Bryan's Bright Idea
Also influential this year is McKinsey & Co. consultant Lowell Bryan. The New York-based Mr. Bryan is a frequent witness on banking issues, and his views are given considerable respect.
This year, Mr. Bryan went well beyond the role Congress usually assigns a consultant - that of conferring respectability on a chairman's pet project. He has sparked a legislative initiative of his own.
Mr. Bryan started almost from scratch with a radical new vision of the banking industry. In his world of "core banking," depository institutions would be limited to making very small loans - so small, in fact, that they would be effectively barred from financial all but the smallest companies.
They would also be limited in the rates they could pay for deposits. The idea of a new Regulation Q - even the floating-rate version Mr. Bryan proposed - combined with strict limits on loans to one borrower, struck most observers as hopelessly offbeat.
Mailing 537 Books
Together with Greg Wilson, a former Treasury official and congressional aide, Mr. Bryan worked to develop support for core banking, one vote at a time. He mailed copies of his book, Bankrupt, to all 537 members of the House and Senate, and he patiently met with groups of lawmakers and staffers.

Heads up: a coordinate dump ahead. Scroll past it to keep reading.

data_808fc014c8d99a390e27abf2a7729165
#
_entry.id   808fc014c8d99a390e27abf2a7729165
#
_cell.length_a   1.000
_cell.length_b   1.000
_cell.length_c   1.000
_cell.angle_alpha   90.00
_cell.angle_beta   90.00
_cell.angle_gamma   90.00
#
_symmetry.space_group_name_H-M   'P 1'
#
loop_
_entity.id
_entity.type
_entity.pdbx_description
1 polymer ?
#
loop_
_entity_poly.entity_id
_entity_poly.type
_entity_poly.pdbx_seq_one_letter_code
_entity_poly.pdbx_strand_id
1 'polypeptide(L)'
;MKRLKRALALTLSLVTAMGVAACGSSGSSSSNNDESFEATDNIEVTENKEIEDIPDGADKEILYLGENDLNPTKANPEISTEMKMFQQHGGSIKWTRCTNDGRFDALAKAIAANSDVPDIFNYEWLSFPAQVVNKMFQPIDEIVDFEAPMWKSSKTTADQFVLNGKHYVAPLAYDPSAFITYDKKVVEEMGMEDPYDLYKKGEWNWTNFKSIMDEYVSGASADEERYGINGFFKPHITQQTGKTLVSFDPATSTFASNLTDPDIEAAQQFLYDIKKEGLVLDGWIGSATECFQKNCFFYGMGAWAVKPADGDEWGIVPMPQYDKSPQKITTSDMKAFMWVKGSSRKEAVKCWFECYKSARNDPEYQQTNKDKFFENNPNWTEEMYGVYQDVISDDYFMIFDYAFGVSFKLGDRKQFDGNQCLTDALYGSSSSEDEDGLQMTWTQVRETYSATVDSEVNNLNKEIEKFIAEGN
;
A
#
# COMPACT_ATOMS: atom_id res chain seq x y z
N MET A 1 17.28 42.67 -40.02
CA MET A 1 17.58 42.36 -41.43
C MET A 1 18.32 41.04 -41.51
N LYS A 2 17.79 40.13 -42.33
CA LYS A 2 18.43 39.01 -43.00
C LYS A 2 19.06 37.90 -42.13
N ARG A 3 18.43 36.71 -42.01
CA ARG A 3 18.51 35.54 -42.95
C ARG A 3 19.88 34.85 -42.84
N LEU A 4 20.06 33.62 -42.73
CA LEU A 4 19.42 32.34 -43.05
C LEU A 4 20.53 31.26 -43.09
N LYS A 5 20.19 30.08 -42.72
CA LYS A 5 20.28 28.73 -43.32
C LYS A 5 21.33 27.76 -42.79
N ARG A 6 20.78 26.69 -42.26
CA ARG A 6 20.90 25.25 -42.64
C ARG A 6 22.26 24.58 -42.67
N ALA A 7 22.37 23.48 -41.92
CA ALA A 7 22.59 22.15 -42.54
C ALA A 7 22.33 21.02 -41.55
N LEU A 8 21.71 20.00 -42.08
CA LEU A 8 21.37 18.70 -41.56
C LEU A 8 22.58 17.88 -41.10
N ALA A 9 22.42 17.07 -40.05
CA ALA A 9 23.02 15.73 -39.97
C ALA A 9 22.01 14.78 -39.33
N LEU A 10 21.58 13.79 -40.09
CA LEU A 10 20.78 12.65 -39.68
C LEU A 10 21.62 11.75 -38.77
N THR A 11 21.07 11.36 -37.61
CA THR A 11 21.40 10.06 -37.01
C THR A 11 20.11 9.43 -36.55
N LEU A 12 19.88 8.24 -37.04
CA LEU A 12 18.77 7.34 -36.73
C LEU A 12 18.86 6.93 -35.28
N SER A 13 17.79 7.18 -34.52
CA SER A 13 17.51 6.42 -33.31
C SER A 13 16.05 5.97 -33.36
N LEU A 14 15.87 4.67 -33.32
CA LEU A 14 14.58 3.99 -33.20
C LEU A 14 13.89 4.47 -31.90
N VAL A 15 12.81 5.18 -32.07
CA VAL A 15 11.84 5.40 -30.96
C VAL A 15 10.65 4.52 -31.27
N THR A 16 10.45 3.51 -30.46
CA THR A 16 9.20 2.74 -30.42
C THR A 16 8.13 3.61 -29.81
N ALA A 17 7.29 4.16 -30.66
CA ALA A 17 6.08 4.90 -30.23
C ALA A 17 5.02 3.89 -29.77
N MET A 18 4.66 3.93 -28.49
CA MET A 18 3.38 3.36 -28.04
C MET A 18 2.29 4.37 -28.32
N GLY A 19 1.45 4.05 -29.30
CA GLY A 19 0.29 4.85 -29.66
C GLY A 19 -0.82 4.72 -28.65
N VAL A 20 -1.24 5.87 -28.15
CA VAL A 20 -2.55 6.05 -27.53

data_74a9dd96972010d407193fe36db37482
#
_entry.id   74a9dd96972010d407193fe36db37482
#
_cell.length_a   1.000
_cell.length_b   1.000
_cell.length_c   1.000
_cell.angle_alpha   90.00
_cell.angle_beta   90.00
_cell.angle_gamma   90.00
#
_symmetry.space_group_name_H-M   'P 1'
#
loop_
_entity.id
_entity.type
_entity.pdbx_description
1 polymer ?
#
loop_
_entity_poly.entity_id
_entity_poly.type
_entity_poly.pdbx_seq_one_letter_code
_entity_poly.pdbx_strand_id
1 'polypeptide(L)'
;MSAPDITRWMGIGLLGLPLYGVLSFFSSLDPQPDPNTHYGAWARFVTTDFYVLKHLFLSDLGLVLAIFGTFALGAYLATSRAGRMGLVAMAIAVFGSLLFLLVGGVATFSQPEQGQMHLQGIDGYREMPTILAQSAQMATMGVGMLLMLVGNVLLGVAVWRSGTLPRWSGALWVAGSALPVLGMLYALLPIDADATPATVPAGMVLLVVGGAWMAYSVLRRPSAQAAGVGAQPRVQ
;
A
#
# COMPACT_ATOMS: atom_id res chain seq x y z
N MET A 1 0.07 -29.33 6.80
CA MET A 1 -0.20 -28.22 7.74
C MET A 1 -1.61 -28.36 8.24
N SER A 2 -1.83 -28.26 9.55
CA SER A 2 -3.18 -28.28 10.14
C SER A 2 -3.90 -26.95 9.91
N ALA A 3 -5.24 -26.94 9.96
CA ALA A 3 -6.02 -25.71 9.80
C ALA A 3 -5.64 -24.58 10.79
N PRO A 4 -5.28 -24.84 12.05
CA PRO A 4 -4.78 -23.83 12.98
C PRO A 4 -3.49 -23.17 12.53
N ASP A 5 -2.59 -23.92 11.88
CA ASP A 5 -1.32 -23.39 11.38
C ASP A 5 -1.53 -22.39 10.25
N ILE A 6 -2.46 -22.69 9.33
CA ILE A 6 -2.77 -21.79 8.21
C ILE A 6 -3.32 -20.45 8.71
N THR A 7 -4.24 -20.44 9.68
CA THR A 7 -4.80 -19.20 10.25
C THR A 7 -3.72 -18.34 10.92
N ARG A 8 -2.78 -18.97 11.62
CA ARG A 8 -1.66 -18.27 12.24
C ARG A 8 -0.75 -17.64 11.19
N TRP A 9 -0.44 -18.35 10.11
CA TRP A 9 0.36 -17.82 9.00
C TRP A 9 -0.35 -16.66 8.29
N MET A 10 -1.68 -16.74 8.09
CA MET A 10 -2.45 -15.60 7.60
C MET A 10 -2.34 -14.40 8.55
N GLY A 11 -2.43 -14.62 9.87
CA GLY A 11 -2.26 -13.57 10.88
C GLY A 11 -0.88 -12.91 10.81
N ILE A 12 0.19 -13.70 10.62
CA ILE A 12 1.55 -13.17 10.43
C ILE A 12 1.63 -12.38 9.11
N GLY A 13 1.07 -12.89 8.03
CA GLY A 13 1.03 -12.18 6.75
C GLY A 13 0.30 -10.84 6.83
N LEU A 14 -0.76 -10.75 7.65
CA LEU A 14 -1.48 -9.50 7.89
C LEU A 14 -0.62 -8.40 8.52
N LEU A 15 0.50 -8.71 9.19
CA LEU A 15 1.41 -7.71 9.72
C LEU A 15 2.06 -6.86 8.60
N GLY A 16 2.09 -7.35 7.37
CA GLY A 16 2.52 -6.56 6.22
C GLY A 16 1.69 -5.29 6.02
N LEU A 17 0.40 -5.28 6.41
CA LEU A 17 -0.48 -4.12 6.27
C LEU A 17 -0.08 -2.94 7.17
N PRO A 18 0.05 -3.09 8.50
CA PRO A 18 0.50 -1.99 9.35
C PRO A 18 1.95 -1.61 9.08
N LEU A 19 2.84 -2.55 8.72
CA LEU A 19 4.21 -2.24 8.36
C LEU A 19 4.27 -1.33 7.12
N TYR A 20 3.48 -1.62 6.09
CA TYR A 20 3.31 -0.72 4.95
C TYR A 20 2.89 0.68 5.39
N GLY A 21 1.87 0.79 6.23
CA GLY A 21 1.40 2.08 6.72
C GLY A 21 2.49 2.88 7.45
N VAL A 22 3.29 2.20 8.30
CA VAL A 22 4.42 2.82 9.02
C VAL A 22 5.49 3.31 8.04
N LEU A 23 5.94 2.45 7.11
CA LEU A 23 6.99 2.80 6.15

"It's been kind of a mushrooming effect," said Mr. Wilson. Aides to Rep. Doug Barnard, D-Ga., were intrigued by the idea, and that led to an invitation to discuss it before Rep. Barnard's government operations subcommittee.
Then Rep. Charles E. Schumer, D-N.Y., picked up the proposal and generated more invitations to testify: before the House Banking Committee and its subcommittee on financial institutions.
"It's been extremely difficult," said Mr. Wilson. "All we had going for us the strength of an idea. I wasn't optimistic at first."
Victory Next Time?
Yet Mr. Bryan has won a considerable following this year, so much so that bank trade groups are afraid Rep. Schumer might just be able to pull off a victory on the House floor.